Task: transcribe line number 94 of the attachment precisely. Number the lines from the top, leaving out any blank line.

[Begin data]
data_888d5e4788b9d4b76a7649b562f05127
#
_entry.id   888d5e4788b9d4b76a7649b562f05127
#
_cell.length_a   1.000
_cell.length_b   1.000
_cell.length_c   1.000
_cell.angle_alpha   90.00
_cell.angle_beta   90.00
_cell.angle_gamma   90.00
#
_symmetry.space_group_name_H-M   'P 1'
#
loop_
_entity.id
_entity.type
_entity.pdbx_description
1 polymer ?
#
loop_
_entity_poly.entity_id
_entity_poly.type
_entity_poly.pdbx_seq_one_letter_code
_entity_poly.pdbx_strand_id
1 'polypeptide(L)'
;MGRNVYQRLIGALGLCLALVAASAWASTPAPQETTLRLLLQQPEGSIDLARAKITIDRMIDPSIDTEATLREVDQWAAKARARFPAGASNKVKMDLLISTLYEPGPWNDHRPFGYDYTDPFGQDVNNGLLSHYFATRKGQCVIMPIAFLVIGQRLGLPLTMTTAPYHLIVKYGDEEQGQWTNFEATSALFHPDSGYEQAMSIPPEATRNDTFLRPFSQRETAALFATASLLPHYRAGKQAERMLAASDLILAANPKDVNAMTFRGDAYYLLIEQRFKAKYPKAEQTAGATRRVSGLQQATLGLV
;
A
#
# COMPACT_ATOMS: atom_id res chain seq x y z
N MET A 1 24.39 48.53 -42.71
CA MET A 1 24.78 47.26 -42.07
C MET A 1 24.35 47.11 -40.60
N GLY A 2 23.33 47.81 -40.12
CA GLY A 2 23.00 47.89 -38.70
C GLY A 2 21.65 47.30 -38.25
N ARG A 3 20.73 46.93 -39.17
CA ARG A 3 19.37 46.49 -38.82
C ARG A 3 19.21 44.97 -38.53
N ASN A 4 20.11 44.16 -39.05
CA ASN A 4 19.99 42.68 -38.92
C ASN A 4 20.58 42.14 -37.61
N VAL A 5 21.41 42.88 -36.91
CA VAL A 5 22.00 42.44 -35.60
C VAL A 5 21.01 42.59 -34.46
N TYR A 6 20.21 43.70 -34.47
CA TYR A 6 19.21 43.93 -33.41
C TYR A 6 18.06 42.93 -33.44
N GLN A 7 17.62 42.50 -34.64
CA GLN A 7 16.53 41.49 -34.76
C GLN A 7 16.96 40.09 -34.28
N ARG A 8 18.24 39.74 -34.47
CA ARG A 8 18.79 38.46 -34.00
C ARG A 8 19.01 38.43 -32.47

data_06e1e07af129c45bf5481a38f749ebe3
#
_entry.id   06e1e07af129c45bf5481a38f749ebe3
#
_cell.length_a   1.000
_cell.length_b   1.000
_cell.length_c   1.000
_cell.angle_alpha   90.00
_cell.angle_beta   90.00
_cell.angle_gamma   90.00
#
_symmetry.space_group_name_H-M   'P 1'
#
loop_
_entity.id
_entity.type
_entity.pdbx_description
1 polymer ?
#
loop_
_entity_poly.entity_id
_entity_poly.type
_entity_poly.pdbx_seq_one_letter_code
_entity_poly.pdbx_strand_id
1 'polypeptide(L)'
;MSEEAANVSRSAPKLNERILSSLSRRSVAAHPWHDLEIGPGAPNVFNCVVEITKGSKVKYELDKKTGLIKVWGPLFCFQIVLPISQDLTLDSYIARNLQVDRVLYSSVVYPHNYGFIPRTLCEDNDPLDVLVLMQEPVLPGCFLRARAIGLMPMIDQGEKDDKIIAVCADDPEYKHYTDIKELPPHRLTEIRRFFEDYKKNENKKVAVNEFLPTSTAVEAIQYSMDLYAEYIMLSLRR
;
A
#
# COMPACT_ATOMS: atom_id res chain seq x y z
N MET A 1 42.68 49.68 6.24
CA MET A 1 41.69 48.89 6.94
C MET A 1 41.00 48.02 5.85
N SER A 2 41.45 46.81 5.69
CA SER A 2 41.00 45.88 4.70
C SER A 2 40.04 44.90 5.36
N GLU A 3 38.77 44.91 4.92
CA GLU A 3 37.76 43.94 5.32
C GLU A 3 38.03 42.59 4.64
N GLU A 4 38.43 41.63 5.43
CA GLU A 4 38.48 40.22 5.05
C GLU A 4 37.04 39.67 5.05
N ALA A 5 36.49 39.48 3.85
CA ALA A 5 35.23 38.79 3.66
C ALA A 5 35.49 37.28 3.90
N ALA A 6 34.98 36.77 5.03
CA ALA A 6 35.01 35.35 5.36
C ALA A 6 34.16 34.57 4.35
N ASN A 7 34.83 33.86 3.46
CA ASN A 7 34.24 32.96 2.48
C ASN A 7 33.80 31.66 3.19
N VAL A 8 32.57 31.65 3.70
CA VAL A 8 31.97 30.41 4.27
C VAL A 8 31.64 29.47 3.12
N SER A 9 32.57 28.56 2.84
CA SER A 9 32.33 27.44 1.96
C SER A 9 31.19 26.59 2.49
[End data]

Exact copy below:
N GLU A 4 38.43 41.63 5.43